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Holistic analysis of GHG emissions from Irish livestock production systems

Published by the American Society of Agricultural and Biological Engineers, St. Joseph, Michigan

Citation:  Paper number  054036,  2005 ASAE Annual Meeting . (doi: 10.13031/2013.19478) @2005
Authors:   Casey, John W., Holden, Nicholas M.
Keywords:   Life cycle assessment, Livestock production systems, greenhouse gases, climate change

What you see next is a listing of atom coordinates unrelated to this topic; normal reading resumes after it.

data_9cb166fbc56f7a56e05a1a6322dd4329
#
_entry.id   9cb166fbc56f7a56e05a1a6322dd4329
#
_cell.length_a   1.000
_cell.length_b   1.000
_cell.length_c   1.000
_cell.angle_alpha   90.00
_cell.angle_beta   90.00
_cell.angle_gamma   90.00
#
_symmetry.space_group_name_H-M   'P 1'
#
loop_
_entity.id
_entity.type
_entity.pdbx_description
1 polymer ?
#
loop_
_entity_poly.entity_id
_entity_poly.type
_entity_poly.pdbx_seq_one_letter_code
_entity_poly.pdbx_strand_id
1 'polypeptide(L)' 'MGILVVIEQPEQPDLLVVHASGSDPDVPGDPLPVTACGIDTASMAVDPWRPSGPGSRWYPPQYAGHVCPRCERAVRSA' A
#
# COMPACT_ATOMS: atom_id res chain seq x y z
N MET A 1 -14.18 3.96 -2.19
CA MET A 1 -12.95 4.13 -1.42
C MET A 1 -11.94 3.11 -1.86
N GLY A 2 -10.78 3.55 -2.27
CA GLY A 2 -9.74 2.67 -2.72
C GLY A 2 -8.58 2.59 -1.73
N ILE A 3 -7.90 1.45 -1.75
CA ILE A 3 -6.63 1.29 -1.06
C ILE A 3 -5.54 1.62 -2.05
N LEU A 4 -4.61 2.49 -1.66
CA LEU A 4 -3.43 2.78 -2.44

Greenhouse gas (GHG) emissions from livestock production systems arise both directly on farm and indirectly from bought-in product. Ireland is an unusual country with respect to GHG emissions because it has a small human population and a large farm animal population, giving rise to a large per capita emission. Any attempt to manage the emissions from the major sources on farm should be assessed in terms of whether the emissions burden is reduced or simply transferred to another part of the production system. Life cycle assessment (LCA) methodology offers a framework for systems analysis and was applied to livestock production systems to quantify emissions holistically. The average emission calculated for the dairy system was 1.5 kg CO2 eq. kg ECM. The main contributors were: enteric fermentation (49 %), fertiliser (22 %), concentrates (13%), dung management (11 %) and diesel/electricity (5 %). The average emission recorded for the beef system was 11.9 kg CO2 kg LW yr-1 and for the sheep system was 10.0 kg CO2 kg LW yr-1. Analysis revealed that the whole system has to be considered in order to identify legitimate reduction strategies, and that having considered the larger emission contributors it is important to examine the smaller ones for amplifying and attenuating effects. The use of LCA methodology for this work has proven advantageous for estimating the potential effects of changing management to attain reductions in GHG emissions from the average dairy, suckler-beef and sheep production systems in Ireland.

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